As Josh Gerstein reports for Politico, an attorney for the newspaper argued that “a lower court judge misinterpreted the law by ruling that a confidentiality provision for retailer applications allowed the U.S. Department of Agriculture to withhold all data on payments to those retailers.” Continue reading
AHCJ has called on the federal government to release data about enrollment in the federal health insurance exchange as soon as the numbers are tabulated.
In a letter sent Thursday to Kathleen Sebelius, secretary of health and human services, and Marilyn Tavenner, administrator of the Centers for Medicare and Medicaid Services, AHCJ president Karl Stark asks for daily or weekly updates, rather than the monthly updates the administration has planned.
“This information is critically important, not only for journalists but for professionals involved in ACA-related work and any American who wants to buy health insurance,” Stark wrote. Continue reading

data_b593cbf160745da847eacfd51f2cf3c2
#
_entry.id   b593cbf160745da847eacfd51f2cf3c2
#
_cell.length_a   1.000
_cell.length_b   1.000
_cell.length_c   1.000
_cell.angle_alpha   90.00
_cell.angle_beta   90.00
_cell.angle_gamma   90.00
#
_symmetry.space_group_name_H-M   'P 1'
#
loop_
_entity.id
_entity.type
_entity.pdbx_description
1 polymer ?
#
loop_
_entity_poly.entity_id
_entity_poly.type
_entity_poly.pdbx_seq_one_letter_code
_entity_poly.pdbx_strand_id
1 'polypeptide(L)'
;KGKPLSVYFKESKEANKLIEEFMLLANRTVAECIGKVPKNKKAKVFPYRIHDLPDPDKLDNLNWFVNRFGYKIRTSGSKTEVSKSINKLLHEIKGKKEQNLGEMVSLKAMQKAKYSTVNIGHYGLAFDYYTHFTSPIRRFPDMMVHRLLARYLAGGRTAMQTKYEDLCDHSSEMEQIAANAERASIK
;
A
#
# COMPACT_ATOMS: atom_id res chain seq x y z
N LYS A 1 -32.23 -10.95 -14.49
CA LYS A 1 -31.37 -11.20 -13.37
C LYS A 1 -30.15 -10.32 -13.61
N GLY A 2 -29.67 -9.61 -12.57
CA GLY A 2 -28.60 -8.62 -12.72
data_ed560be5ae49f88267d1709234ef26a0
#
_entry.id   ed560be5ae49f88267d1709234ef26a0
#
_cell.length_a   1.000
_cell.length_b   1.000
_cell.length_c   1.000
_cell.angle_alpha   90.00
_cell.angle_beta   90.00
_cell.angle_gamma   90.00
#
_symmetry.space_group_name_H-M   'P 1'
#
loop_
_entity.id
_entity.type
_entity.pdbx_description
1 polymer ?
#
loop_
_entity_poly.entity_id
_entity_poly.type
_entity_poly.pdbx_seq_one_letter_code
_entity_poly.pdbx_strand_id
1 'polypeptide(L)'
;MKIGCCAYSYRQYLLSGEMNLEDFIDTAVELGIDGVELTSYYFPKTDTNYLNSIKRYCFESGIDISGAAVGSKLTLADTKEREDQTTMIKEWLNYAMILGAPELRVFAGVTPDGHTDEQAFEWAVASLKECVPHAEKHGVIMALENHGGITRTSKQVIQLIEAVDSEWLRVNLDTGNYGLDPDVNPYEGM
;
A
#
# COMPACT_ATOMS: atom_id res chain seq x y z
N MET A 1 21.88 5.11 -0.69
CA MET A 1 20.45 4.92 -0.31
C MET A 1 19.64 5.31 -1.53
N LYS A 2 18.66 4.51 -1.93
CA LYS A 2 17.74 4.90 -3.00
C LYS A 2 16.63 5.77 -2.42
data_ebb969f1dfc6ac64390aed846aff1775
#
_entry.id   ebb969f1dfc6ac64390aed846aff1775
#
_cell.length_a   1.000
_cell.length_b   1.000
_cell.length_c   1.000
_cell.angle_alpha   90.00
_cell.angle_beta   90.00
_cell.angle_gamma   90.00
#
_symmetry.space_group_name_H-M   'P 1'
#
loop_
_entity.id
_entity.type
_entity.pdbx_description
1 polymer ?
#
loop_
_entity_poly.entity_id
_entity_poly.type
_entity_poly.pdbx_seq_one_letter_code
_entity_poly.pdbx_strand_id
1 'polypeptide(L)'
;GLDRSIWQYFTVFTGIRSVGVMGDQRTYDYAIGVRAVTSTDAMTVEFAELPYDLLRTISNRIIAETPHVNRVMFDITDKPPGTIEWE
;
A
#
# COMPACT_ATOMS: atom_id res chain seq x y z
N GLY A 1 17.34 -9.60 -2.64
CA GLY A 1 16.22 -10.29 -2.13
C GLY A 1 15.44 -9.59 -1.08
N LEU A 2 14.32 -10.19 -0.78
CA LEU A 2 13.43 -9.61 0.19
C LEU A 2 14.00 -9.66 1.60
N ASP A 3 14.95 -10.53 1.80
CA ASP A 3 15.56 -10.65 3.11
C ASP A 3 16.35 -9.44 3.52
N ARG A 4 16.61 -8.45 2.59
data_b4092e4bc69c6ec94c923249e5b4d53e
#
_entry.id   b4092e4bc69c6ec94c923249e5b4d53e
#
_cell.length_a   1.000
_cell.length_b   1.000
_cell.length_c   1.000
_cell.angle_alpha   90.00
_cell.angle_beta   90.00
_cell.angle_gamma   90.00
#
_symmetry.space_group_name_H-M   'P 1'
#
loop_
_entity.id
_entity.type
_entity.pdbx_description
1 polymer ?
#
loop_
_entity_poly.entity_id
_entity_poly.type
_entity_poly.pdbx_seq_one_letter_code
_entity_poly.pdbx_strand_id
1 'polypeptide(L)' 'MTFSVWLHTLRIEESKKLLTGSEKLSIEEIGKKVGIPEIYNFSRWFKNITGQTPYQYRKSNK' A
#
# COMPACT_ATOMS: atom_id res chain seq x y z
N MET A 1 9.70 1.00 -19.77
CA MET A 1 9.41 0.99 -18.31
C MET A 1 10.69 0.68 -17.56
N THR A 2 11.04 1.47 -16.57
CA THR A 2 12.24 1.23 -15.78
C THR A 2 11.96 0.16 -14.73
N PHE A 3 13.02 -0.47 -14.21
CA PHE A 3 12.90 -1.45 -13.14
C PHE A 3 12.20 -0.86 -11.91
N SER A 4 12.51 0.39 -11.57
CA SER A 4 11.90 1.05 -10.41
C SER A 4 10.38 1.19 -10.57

Alice Dreger, a professor of clinical medical humanities and bioethics at Northwestern University’s Feinberg School of Medicine, writes for Pacific Standard Magazine about the public health threat caused by public officials who censor news, fail to respond to press queries or prevent health agency employees from speaking to journalists without a representative from the press office.
Dreger points to the current Middle East respiratory syndrome (MERS) crisis, referring to a piece in Wired by AHCJ board member Maryn McKenna. But she also reminds us that it was journalists who sounded the alarms about the dangers of thalidomide and the Tuskegee Syphilis Study, not to mention the journalists who pushed for more public awareness of AIDS when the Reagan administration was limiting the response to the emerging disease. Continue reading